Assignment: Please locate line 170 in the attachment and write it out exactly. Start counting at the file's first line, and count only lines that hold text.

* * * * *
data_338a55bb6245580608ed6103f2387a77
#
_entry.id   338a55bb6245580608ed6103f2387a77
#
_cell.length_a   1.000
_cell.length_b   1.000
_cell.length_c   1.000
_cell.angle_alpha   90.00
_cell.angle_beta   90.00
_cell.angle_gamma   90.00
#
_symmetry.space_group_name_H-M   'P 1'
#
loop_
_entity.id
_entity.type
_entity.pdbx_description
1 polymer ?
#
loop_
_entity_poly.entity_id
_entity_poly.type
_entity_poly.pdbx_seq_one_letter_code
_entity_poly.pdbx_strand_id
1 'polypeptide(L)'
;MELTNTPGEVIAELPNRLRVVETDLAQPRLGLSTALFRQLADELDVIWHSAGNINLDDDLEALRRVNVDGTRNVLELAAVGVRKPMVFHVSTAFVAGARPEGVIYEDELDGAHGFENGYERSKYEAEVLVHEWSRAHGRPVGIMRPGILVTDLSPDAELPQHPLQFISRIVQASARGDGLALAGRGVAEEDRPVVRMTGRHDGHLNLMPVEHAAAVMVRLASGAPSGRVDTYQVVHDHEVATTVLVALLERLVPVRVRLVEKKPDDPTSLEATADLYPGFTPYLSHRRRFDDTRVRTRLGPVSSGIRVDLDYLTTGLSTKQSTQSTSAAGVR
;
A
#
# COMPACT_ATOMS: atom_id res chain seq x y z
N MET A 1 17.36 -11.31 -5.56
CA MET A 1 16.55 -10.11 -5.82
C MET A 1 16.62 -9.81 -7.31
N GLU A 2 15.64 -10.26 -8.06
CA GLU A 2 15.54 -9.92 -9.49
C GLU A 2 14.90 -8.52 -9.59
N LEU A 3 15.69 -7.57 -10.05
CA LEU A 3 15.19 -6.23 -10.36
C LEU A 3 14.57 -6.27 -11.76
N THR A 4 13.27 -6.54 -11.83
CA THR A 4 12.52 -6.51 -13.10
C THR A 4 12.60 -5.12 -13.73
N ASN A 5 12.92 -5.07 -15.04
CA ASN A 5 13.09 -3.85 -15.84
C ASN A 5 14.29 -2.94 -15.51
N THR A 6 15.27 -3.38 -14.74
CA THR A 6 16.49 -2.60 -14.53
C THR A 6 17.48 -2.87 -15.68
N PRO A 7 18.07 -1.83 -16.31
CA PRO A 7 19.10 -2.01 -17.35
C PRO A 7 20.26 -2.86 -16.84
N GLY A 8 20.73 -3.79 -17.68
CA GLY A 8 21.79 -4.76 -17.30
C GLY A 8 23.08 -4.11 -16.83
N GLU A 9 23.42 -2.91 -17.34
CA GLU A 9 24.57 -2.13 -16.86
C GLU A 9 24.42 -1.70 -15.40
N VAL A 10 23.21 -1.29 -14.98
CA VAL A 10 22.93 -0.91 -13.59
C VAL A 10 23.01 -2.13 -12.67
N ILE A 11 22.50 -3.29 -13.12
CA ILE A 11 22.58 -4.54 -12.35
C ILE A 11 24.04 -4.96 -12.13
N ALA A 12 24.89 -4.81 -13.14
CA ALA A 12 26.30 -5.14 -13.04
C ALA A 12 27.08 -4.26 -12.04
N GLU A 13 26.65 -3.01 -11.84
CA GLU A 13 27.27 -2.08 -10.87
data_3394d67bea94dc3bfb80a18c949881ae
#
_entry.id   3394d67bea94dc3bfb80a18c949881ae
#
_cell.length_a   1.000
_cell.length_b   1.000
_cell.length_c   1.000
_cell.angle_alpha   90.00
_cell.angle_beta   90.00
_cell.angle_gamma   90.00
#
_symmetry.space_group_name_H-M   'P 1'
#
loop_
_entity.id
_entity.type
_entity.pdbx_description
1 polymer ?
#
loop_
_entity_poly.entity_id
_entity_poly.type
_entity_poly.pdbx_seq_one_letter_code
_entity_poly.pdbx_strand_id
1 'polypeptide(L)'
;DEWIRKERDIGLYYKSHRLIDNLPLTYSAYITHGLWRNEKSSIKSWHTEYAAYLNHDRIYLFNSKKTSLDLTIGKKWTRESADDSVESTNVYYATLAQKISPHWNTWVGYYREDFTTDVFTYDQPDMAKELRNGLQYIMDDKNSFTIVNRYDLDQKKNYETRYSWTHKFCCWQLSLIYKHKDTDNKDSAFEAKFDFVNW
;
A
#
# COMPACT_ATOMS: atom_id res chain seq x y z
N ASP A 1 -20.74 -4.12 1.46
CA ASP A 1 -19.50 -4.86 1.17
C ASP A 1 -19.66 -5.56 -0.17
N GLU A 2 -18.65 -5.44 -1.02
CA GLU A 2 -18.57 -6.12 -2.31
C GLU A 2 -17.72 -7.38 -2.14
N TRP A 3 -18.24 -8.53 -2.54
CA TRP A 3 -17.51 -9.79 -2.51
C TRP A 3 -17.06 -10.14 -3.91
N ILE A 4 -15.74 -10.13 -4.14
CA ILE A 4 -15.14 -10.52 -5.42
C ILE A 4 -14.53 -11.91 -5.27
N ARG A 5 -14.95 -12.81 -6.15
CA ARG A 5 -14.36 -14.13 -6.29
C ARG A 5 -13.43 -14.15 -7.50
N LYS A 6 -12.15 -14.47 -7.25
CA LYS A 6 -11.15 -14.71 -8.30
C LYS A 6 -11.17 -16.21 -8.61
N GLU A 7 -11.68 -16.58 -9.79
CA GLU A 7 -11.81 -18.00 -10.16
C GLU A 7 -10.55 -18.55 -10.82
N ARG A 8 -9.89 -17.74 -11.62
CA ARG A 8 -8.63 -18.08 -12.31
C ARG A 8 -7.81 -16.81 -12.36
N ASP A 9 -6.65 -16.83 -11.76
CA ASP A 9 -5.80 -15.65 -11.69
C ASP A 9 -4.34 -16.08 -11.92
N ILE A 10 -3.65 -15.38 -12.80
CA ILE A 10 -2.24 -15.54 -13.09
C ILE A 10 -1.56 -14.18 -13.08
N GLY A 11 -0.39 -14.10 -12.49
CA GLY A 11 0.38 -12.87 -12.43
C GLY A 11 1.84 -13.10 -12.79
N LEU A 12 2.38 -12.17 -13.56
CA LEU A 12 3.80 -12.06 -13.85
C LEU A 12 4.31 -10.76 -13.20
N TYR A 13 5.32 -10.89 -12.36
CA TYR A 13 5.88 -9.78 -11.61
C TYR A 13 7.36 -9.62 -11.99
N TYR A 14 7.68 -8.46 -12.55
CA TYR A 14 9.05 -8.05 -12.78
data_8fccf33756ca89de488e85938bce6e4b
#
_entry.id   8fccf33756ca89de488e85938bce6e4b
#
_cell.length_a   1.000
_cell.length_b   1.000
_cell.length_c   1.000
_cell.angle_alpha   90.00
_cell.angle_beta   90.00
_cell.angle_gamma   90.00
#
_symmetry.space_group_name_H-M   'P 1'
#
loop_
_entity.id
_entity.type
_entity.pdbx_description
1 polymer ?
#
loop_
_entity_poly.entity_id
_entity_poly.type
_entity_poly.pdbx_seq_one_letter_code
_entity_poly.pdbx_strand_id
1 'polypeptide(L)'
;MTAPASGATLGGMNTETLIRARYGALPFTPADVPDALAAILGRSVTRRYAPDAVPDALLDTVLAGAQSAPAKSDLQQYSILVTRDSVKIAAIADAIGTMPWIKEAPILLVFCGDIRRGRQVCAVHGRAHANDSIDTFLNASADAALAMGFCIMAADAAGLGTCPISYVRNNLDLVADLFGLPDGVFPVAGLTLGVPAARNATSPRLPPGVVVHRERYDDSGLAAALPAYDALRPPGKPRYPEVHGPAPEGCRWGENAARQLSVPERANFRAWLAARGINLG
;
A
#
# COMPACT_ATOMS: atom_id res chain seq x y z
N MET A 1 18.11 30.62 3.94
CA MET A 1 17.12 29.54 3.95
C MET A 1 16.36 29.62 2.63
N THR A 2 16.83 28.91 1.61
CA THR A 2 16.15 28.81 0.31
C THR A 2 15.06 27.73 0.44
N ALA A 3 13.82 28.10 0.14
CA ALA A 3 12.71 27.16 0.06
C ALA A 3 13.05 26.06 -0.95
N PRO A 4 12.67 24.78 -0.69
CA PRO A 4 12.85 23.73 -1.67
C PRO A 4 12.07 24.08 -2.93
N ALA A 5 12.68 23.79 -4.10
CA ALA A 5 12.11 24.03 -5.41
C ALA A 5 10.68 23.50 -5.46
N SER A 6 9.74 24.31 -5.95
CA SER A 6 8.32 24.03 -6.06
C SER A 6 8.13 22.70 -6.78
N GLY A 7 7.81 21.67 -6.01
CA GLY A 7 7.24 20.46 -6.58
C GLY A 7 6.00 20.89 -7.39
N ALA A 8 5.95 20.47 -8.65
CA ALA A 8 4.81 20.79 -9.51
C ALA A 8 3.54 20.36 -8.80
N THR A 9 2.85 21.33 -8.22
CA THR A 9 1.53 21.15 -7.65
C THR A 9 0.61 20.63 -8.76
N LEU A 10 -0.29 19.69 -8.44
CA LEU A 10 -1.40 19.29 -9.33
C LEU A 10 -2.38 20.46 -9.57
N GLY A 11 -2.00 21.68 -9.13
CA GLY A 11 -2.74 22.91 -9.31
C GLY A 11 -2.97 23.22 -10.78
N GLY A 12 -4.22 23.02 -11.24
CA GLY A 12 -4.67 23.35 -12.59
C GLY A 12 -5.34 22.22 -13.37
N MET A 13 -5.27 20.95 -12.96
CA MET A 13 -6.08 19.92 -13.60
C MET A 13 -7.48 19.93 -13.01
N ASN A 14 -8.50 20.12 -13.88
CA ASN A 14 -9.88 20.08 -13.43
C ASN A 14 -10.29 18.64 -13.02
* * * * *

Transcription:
N MET A 1 18.11 30.62 3.94